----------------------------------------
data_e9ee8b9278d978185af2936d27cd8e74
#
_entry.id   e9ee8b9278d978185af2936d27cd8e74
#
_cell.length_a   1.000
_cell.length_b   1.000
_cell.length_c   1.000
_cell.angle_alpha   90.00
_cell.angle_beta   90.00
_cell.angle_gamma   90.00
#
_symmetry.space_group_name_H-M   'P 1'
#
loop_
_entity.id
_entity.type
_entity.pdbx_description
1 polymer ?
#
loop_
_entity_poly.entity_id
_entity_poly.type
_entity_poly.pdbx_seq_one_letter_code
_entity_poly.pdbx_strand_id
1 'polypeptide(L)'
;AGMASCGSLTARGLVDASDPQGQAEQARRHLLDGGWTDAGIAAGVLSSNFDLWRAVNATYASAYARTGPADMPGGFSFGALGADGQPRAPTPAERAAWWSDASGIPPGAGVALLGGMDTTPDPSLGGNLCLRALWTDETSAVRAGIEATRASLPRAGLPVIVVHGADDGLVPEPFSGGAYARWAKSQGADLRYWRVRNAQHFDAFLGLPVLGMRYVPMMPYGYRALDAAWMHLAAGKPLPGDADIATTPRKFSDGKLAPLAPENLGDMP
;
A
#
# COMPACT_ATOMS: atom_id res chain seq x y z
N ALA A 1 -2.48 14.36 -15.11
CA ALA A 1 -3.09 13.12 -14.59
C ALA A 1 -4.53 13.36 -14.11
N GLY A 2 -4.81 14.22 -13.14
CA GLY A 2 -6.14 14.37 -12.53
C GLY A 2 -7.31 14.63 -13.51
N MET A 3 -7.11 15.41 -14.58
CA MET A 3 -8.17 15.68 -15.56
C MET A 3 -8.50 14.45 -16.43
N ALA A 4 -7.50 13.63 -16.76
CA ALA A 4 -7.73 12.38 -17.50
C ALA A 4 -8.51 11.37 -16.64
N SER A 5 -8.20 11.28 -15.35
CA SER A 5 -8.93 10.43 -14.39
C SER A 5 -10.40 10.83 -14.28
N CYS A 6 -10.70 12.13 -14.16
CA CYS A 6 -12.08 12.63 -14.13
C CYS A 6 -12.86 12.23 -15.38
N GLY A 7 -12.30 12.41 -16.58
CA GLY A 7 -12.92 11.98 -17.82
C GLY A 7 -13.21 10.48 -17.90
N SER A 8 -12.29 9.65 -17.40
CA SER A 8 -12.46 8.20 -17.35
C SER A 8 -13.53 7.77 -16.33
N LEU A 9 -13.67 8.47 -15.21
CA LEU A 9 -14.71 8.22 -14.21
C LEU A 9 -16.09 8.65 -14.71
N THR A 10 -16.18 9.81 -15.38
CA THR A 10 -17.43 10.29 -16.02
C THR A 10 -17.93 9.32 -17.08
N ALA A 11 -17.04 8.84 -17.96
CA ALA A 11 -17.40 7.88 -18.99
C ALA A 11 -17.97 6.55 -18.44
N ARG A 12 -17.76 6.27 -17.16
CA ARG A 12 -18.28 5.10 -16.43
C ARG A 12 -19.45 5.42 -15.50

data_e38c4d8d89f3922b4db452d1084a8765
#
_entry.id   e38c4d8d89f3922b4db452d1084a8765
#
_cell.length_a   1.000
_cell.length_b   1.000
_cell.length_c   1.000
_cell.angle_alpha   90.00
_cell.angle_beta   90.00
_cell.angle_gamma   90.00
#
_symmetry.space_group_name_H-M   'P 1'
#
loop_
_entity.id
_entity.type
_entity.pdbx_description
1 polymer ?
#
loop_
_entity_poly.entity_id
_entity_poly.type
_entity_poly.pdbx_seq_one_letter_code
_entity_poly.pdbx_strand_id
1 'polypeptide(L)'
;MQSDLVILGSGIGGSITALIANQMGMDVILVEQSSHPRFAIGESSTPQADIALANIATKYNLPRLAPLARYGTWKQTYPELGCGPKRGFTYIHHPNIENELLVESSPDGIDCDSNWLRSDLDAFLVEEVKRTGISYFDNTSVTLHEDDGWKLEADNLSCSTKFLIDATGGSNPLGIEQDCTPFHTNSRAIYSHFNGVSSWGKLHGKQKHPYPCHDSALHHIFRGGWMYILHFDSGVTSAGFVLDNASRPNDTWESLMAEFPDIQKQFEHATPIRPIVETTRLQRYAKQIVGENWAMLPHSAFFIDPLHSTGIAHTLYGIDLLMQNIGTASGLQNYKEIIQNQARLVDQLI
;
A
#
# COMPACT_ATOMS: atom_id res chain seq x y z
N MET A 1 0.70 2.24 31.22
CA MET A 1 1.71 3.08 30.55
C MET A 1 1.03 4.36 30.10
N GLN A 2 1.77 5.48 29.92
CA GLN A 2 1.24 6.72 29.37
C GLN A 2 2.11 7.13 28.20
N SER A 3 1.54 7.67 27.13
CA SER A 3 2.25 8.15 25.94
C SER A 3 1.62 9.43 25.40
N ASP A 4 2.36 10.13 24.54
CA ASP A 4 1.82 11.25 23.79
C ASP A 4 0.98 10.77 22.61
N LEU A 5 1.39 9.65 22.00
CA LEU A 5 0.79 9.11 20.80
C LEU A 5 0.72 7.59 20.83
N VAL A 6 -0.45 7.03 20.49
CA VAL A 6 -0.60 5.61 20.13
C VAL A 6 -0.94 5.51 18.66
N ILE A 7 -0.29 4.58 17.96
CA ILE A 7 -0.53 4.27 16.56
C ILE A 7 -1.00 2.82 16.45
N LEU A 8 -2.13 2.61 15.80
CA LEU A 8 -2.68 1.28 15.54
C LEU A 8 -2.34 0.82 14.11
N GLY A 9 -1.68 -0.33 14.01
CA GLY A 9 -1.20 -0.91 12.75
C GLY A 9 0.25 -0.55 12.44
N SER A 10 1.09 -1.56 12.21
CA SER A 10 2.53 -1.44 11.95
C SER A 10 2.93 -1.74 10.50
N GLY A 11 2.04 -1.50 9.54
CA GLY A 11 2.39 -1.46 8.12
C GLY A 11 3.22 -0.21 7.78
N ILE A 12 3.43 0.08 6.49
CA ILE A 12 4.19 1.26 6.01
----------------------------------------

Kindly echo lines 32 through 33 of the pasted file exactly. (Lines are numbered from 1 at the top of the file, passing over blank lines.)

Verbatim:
CA ALA A 1 -3.09 13.12 -14.59
C ALA A 1 -4.53 13.36 -14.11